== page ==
By Jesse Marx
By Chris Parker
By Jake Rossen
By Jesse Marx
By Michelle LeBow
By Alleen Brown
By Maggie LaMaack
By CP Staff
In the early days Norling would often be called to an accident scene to document the evidence--location, relevant road signs, skid marks. "I learned pretty early on, though," he said, "that 30 feet of skid marks were a whole lot more interesting as a photograph if there was a wrecked car sitting at the end of them."
Judging by Norling's photographs from this period, the roads around Bloomington in those days were mean streets indeed. Much of his early work predates the construction of 494 and 35w, and his archives are crammed with documents of head-on collisions along dark two-lane roads littered with impossibly tangled vehicles, auto parts, and dead bodies.
As Norling’s pastime grew more demanding, it became a family affair. “When that police scanner went off, it didn’t matter what time of the night it was,” Dave Norling told me. “In a matter of minutes all of us were up and in the car.” There were occasions when the family would beat the police to the scene, which, Irwin’s daughter Pat told me, was considered bad form. From the start June Norling took some of the pictures herself, and as soon as the three kids were old enough to hold a camera they started shooting too. Most of Irwin Norling's early work was done with a big Speed Graphics camera, a cumbersome, wholly manual piece of equipment that could hold only two pieces of film at a time, one exposure on either side of a Bakelite holder that needed to be flipped between shots. The hot flashbulbs had to be changed after every exposure.
"Eventually we had police radios and scanners in pretty much every room of the house," Mike says. The middle of the Norling children, Mike now lives in Virginia and is recently retired from a career as a photographic analyst in the military. "We were rockin' and rollin' 24-7. Dad literally slept with a scanner under his pillow, and the emergency tone on those radios was like an alarm clock. It would go off and we'd all run out in the dead of night, and we'd be changing out of our pajamas in the car. The first guy out of the house got to ride shotgun with Dad."
June and the kids would tote the gadget bag, shuttle film back and forth to the car, and generally serve as Irwin's gofers. Irwin had a collection of light-sensitive solenoids and would send the kids out to ring an accident scene. "We'd spread out 50 or 60 yards around the scene," Mike recalls. "And when Dad would shoot, his flash would set off all these solenoids, so we could illuminate a huge area."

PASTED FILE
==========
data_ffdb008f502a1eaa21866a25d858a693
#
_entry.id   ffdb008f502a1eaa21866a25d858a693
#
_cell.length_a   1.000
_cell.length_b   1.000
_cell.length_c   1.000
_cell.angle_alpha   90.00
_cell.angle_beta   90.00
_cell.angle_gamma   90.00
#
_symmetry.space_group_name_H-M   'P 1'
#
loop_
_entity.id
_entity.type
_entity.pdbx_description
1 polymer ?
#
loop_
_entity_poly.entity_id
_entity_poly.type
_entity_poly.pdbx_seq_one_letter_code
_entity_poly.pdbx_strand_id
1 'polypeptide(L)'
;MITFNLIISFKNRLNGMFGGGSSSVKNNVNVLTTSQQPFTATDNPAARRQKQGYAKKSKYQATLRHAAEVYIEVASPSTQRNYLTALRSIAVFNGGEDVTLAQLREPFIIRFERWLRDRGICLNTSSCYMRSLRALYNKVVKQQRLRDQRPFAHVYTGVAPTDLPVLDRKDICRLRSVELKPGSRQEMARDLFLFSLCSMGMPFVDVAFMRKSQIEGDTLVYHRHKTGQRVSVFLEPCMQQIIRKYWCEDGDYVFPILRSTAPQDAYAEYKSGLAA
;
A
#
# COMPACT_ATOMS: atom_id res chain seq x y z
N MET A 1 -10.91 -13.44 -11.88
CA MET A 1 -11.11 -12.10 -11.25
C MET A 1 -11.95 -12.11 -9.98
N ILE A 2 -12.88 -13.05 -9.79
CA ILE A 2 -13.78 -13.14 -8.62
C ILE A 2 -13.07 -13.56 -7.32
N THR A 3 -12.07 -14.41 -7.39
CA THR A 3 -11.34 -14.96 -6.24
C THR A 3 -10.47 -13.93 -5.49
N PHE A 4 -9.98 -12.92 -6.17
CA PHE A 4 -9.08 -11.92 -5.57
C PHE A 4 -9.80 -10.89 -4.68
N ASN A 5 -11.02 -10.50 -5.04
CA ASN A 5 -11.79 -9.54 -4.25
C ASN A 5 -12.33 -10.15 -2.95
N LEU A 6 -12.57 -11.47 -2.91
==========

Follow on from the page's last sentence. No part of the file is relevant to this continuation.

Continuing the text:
"We'd all take pictures," Dave says. "But we were really there for one reason: to be Dad's legs and to help out with whatever he needed."
The experience of accompanying their father to car accidents, fires, and crime scenes in the middle of the night made for a curious childhood. All of the Norling kids confess to having witnessed breathtaking carnage at an age when most of their peers were still playing with dolls and toy soldiers. Mike recalls that he was six years old when he shot his first fatal accident. His older sister Pat, now a research librarian at the Mayo Clinic in Rochester, says she didn't see her first dead body until she was 10, and Dave admits that he saw and photographed so many casualties that he can't even recall the first one anymore. "They just kind of all blurred together after a while," he says. "We all understood from a very early age that this was an important job. It was just a way of preserving evidence and documenting a moment, and in time it just became sort of matter-of-fact. You had to learn to disassociate yourself emotionally from the scene or you couldn't do it."
Irwin Norling professed to be unfazed by the grim tableaux he often saw through the lens of his camera. "I was solely interested in what sort of information the photos needed to convey if they were going to be of any use to the police department, or in the event that they ended up as court exhibits," he said. "I tended to keep my distance, but if a close-up had some bearing on the story, I'd get it. If there was an open beer can in the front seat I took a picture of it. When I looked into a camera, I was looking for what was there. I wanted to tell the truth, and it wasn't my job to get in the way or try to get too cute."
June Norling never learned to drive, and daughter Pat never developed much interest in taking photos herself. Mike and Dave, though, caught the spirit from their father, and before they were old enough to drive they would accompany Irwin or (when he was at work) race around Bloomington to accident scenes on their bikes. By the time they had cars of their own--outfitted with police scanners and CB radios, of course--the boys were often meeting their father at accident scenes, or even beating him there. With so many family members in on the hunt, the actual images started going out to newspapers bearing the ambiguous credit "Photo by Norling."